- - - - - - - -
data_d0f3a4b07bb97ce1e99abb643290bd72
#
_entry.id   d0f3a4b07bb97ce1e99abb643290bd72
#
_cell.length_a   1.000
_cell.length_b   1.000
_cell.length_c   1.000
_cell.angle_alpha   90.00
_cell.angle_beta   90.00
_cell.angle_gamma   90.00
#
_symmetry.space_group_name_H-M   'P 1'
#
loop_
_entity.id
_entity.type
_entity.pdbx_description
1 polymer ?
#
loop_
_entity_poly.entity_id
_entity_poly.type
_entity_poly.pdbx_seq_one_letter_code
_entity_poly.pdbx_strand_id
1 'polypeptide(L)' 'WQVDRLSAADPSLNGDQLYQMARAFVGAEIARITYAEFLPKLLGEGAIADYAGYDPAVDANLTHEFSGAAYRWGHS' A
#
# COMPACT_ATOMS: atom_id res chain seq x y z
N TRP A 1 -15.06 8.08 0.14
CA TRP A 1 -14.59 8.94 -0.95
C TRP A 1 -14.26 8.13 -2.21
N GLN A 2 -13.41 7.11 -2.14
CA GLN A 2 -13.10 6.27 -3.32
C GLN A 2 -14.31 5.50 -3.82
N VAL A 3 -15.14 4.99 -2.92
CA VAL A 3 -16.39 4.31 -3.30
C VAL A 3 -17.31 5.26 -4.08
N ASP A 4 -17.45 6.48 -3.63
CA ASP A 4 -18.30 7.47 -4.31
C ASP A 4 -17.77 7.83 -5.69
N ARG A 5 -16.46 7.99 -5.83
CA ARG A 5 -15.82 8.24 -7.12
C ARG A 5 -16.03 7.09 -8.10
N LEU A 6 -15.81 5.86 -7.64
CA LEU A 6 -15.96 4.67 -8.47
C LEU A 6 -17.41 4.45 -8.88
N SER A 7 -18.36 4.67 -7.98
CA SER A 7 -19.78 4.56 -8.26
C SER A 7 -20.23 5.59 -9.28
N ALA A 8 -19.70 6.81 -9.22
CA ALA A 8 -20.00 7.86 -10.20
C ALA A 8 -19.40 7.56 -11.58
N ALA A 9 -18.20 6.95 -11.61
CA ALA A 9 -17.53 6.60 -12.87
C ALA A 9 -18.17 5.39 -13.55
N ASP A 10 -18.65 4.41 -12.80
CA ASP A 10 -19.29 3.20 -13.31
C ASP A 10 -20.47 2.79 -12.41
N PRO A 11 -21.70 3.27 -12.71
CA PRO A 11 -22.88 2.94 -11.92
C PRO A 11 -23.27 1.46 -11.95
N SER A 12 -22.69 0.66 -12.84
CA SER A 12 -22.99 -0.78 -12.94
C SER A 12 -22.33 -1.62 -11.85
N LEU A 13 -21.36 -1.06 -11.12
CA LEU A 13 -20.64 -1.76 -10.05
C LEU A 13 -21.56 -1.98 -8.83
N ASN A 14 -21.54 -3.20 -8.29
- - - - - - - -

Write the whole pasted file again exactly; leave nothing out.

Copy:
data_d0f3a4b07bb97ce1e99abb643290bd72
#
_entry.id   d0f3a4b07bb97ce1e99abb643290bd72
#
_cell.length_a   1.000
_cell.length_b   1.000
_cell.length_c   1.000
_cell.angle_alpha   90.00
_cell.angle_beta   90.00
_cell.angle_gamma   90.00
#
_symmetry.space_group_name_H-M   'P 1'
#
loop_
_entity.id
_entity.type
_entity.pdbx_description
1 polymer ?
#
loop_
_entity_poly.entity_id
_entity_poly.type
_entity_poly.pdbx_seq_one_letter_code
_entity_poly.pdbx_strand_id
1 'polypeptide(L)' 'WQVDRLSAADPSLNGDQLYQMARAFVGAEIARITYAEFLPKLLGEGAIADYAGYDPAVDANLTHEFSGAAYRWGHS' A
#
# COMPACT_ATOMS: atom_id res chain seq x y z
N TRP A 1 -15.06 8.08 0.14
CA TRP A 1 -14.59 8.94 -0.95
C TRP A 1 -14.26 8.13 -2.21
N GLN A 2 -13.41 7.11 -2.14
CA GLN A 2 -13.10 6.27 -3.32
C GLN A 2 -14.31 5.50 -3.82
N VAL A 3 -15.14 4.99 -2.92
CA VAL A 3 -16.39 4.31 -3.30
C VAL A 3 -17.31 5.26 -4.08
N ASP A 4 -17.45 6.48 -3.63
CA ASP A 4 -18.30 7.47 -4.31
C ASP A 4 -17.77 7.83 -5.69
N ARG A 5 -16.46 7.99 -5.83
CA ARG A 5 -15.82 8.24 -7.12
C ARG A 5 -16.03 7.09 -8.10
N LEU A 6 -15.81 5.86 -7.64
CA LEU A 6 -15.96 4.67 -8.47
C LEU A 6 -17.41 4.45 -8.88
N SER A 7 -18.36 4.67 -7.98
CA SER A 7 -19.78 4.56 -8.26
C SER A 7 -20.23 5.59 -9.28
N ALA A 8 -19.70 6.81 -9.22
CA ALA A 8 -20.00 7.86 -10.20
C ALA A 8 -19.40 7.56 -11.58
N ALA A 9 -18.20 6.95 -11.61
CA ALA A 9 -17.53 6.60 -12.87
C ALA A 9 -18.17 5.39 -13.55
N ASP A 10 -18.65 4.41 -12.80
CA ASP A 10 -19.29 3.20 -13.31
C ASP A 10 -20.47 2.79 -12.41
N PRO A 11 -21.70 3.27 -12.71
CA PRO A 11 -22.88 2.94 -11.92
C PRO A 11 -23.27 1.46 -11.95
N SER A 12 -22.69 0.66 -12.84
CA SER A 12 -22.99 -0.78 -12.94
C SER A 12 -22.33 -1.62 -11.85
N LEU A 13 -21.36 -1.06 -11.12
CA LEU A 13 -20.64 -1.76 -10.05
C LEU A 13 -21.56 -1.98 -8.83
N ASN A 14 -21.54 -3.20 -8.29